coastal State to exploit the subsoil by means of tunnelling irrespective of
the depth of water above the subsoil.

                              Article 8

This Convention shall, until 31 October 1958, be open for signature by all
States Members of the United Nations or of any of the specialized agencies,
and by any other State invited by the General Assembly of the United
Nations to become a Party to the Convention.

                              Article 9

This Convention is subject to ratification. The instruments of ratification
shall be deposited with the Secretary-General of the United Nations.

                              Article 10

This Convention shall be open for accession by any States belonging to any
of the categories mentioned in article 8. The instruments of accession
shall be deposited with the Secretary-General of the United Nations.

                              Article 11

1. This Convention shall come into force on the thirtieth day following the
date of deposit of the twenty-second instrument of ratification or
accession with the Secretary-General of the United Nations.

2. For each State ratifying or acceding to the Convention after the deposit
of the twenty-second instrument of ratification or accession, the
Convention shall enter into force on the thirtieth day after deposit by
such State of its instrument of ratification or accession.

                              Article 12

1. At the time of signature, ratification or accession, any State may make
reservations to articles of the Convention other than to articles 1 to 3
inclusive.

2. Any Contracting State making a reservation in accordance with the
preceding paragraph may at any time withdraw the reservation by a
communication to that effect addressed to the Secretary-General of the
United Nations.

                              Article 13

1. After the expiration of a period of five years from the date on which
this Convention shall enter into force, a request for the revision of this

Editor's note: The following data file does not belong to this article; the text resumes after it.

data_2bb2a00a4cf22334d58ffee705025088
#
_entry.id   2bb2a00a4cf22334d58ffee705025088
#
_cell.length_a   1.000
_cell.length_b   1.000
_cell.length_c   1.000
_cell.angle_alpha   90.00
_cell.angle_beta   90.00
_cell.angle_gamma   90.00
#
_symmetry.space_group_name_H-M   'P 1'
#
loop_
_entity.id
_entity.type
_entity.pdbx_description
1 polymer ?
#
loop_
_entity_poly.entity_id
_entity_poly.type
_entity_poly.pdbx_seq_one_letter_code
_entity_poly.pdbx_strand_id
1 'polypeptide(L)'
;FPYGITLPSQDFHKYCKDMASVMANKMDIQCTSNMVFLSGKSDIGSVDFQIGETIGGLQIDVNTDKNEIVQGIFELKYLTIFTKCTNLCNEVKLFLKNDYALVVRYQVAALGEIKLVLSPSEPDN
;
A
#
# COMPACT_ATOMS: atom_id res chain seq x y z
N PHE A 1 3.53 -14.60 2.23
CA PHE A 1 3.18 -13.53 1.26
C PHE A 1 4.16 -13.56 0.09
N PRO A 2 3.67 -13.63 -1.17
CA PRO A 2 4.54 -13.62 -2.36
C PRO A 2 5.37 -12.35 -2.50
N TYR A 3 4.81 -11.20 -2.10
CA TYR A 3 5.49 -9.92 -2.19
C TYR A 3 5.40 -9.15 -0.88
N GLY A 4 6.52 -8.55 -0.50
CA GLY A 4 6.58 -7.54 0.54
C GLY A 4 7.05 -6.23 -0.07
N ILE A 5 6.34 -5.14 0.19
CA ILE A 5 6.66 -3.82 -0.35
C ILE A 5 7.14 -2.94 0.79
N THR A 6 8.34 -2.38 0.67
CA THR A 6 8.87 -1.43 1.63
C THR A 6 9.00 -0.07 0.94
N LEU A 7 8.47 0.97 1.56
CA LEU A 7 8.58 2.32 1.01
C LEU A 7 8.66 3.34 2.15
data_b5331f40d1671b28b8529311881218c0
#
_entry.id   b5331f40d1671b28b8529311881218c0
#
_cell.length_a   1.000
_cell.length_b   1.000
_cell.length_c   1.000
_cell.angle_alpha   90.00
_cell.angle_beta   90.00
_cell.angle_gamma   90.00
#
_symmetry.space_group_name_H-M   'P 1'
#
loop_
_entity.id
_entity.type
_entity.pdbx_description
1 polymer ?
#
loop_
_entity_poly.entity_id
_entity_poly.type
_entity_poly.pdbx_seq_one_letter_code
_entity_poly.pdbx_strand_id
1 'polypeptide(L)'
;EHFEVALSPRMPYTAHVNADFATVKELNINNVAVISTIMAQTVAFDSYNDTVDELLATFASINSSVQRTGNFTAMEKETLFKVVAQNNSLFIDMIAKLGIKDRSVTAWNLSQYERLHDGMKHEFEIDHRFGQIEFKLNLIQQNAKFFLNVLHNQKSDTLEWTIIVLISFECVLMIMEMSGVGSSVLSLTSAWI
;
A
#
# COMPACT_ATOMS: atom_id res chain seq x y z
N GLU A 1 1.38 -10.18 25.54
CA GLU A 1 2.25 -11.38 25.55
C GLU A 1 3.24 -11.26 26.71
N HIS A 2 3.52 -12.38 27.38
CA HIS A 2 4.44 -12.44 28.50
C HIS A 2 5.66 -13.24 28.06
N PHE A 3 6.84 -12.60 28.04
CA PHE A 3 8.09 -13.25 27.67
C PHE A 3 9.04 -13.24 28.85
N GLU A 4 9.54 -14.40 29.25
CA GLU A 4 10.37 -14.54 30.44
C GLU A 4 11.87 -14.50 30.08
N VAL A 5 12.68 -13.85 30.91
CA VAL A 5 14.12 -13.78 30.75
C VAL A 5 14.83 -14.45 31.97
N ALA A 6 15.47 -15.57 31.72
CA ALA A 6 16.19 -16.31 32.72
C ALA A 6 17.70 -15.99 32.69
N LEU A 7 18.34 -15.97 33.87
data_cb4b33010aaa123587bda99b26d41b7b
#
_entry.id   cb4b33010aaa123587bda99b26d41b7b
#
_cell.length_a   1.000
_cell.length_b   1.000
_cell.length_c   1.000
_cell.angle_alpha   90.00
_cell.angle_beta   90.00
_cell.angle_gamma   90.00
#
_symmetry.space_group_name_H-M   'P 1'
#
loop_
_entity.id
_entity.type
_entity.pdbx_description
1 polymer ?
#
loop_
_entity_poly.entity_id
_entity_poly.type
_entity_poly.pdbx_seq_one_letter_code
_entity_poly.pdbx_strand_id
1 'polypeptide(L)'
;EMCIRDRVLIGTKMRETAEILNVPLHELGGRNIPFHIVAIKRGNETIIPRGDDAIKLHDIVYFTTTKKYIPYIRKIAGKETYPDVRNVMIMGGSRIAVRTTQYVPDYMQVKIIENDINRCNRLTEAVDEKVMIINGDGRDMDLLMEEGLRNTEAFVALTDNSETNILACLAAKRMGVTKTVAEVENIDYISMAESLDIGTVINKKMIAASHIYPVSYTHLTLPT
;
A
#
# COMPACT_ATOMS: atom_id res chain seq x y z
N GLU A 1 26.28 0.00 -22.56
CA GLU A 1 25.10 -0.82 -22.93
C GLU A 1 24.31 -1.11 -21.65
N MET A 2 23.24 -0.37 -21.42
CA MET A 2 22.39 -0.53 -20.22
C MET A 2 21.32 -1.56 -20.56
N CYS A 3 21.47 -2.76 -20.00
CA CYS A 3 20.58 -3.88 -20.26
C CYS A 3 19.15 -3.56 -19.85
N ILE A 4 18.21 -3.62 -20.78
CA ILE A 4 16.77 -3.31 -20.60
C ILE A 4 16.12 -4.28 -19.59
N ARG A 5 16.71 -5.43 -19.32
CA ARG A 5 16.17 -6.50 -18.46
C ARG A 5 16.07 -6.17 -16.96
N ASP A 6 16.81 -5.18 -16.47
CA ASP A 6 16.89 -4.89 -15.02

Convention may be made at any time by any Contracting Party by means of a
notification in writing addressed to the Secretary-General of the United
Nations.

2. The General Assembly of the United Nations shall decide upon the steps,
if any, to be taken in respect of such request.

                              Article 14

The Secretary-General of the United Nations shall inform all States Members
of the United Nations and the other States referred to in article 8:

 (a) Of signatures to this Convention and of the deposit of instruments of
     ratification or accession, in accordance with articles 8, 9 and 10;
 (b) Of the date on which this Convention will come into force, in
     accordance with article 11;
 (c) Of requests for revision in accordance with article 13;
 (d) Of reservations to this Convention, in accordance with article 12.

                              Article 15

The original of this Convention, of which the Chinese, English, French,
Russian and Spanish texts are equally authentic, shall be deposited with
the Secretary-General of the United Nations, who shall send certified
copies thereof to all States referred to in article 8.

IN WITNESS WHEREOF the undersigned Plenipotentiaries, being duly authorized
thereto by their respective Governments, have signed this Convention.

DONE at Geneva, this twenty-ninth day of April one thousand nine hundred
and fifty-eight.